OSR188 FAIR data in the Arts and Humanities #oscibar [EN]

Kommentare 2

This is another episode from our coverage of the Barcamp Open Science. In this episode Konrad talked with Ulrike Wuttke and Erzsébet Tóth-Czifra about their session “Concrete steps towards FAIR data as prerequisite for Open Scholarship in the Arts and Humanities”.

Link to the session pad.


Episode Info:
Duration 0:07:06
Recorded on 10-03-2020, Published on 05-07-2020


Downloads:

Teilnehmer:
avatar Konrad Förstner
avatar Matthias Fromm Thomann Wishlist Icon Amazon Wishlist Icon

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Kommentare 2

  1. A while ago, while being annoyed from poorly available / weakly documented data, I strolled around in the web, hoping for articles/videos that address this problem. I then stumbled across the term ‘frictionless data’, which I interestingly did not heard of before in the many discussions, articles, and podcasts about Open Science, Open Access, …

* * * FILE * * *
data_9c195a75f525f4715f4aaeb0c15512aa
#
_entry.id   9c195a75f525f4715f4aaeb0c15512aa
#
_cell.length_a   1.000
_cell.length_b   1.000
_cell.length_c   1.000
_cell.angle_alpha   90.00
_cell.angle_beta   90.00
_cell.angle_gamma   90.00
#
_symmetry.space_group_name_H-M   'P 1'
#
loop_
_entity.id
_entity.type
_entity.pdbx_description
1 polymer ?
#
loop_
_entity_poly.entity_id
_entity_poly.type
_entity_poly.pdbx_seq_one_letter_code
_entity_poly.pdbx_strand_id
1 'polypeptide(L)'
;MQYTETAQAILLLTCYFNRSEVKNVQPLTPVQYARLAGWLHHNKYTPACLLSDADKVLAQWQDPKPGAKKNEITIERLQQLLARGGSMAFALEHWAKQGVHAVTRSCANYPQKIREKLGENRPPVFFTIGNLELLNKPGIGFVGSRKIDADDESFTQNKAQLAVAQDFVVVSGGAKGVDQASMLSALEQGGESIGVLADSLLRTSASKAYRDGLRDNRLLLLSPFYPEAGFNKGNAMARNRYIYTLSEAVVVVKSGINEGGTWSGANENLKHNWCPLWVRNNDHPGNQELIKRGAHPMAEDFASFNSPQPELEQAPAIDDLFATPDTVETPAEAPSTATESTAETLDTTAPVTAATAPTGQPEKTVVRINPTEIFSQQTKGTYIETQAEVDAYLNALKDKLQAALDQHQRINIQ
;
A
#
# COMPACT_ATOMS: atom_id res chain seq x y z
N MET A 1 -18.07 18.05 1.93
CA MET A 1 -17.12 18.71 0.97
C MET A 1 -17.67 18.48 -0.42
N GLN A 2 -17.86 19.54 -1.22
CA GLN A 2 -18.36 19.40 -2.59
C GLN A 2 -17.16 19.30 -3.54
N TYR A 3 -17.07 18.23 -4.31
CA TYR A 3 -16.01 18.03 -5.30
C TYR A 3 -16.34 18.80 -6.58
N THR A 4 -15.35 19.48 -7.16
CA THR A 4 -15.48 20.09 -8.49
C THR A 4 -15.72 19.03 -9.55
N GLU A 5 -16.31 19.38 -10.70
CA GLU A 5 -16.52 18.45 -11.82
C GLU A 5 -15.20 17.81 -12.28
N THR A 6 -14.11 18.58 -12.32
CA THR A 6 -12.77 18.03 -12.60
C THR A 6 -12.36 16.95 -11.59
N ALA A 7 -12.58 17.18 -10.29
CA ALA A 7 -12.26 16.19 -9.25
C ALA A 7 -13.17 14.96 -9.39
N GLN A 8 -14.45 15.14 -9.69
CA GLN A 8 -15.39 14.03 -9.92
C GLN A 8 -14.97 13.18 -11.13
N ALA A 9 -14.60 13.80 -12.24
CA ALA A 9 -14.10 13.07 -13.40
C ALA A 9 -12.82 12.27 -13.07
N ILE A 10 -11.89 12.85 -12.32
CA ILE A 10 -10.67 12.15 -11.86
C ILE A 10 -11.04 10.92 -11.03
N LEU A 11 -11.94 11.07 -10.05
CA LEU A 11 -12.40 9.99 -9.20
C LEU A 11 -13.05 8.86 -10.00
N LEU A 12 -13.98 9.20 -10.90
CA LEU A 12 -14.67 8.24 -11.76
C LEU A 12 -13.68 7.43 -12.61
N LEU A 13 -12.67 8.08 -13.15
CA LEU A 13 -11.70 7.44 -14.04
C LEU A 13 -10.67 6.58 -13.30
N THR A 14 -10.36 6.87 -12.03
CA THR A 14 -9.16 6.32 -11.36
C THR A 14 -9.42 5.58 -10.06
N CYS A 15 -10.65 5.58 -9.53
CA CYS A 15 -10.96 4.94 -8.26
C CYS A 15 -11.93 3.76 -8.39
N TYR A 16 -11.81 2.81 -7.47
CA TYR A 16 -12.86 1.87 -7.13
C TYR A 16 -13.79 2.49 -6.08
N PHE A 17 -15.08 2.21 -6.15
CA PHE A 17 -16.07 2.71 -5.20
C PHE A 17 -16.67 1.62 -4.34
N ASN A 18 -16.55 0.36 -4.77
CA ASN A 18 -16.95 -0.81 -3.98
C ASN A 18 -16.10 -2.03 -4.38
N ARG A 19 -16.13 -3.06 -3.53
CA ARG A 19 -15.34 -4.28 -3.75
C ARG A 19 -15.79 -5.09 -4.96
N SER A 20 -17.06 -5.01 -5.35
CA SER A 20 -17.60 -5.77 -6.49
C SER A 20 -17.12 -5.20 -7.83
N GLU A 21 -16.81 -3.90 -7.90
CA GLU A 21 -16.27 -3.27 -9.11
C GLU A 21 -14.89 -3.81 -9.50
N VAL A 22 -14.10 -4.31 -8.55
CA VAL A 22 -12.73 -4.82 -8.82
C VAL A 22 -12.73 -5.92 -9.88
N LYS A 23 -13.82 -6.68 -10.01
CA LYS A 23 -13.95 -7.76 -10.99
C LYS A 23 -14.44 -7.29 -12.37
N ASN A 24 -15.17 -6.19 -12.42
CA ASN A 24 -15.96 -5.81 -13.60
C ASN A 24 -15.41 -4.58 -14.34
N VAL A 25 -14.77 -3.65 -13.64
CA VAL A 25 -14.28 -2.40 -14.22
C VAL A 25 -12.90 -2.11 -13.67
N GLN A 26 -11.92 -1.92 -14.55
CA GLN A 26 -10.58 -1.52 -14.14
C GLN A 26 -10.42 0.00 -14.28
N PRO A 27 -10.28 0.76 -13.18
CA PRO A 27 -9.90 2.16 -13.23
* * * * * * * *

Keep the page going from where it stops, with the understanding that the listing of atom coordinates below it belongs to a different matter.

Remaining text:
Maybe that’s the flesh that is needed on the bones of the ‘FAIR’ principles (espacially the ‘R’), so that ‘FAIR’ alone will not be ‘superficial’, as mentioned here in the interview.

    https://frictionlessdata.io/guide/

    That’s the new page for that topic, newly set up in march 2020. Via web-search you will very likely find older pages with outdated links, so better start with this new site.

    BTW: The full meaning of the acronym FAIR was first mentioned at 4m25s. Even though I knew that term before, I think mentioning it at the beginning would be good. Not all people might know it, even though interested in Open Science. Especially, when only listening, not reading (and therefore not seeing that it is all uppercase letters, indicating it might be an acronym), it can be misleading. When I first heard the FAIR-term a while ago, I was confused; others might have the problem as well.

  2. Thanks for the comments, Oliver. Fricionless data, coming from the OKFN world, is definitely something to follow. Sorry regarding the late introduction of the term FAIR. Classical “Expert Blind Spot” – the term is widely used in the scene but clearly needs a general introduction before diving into such specific topic.

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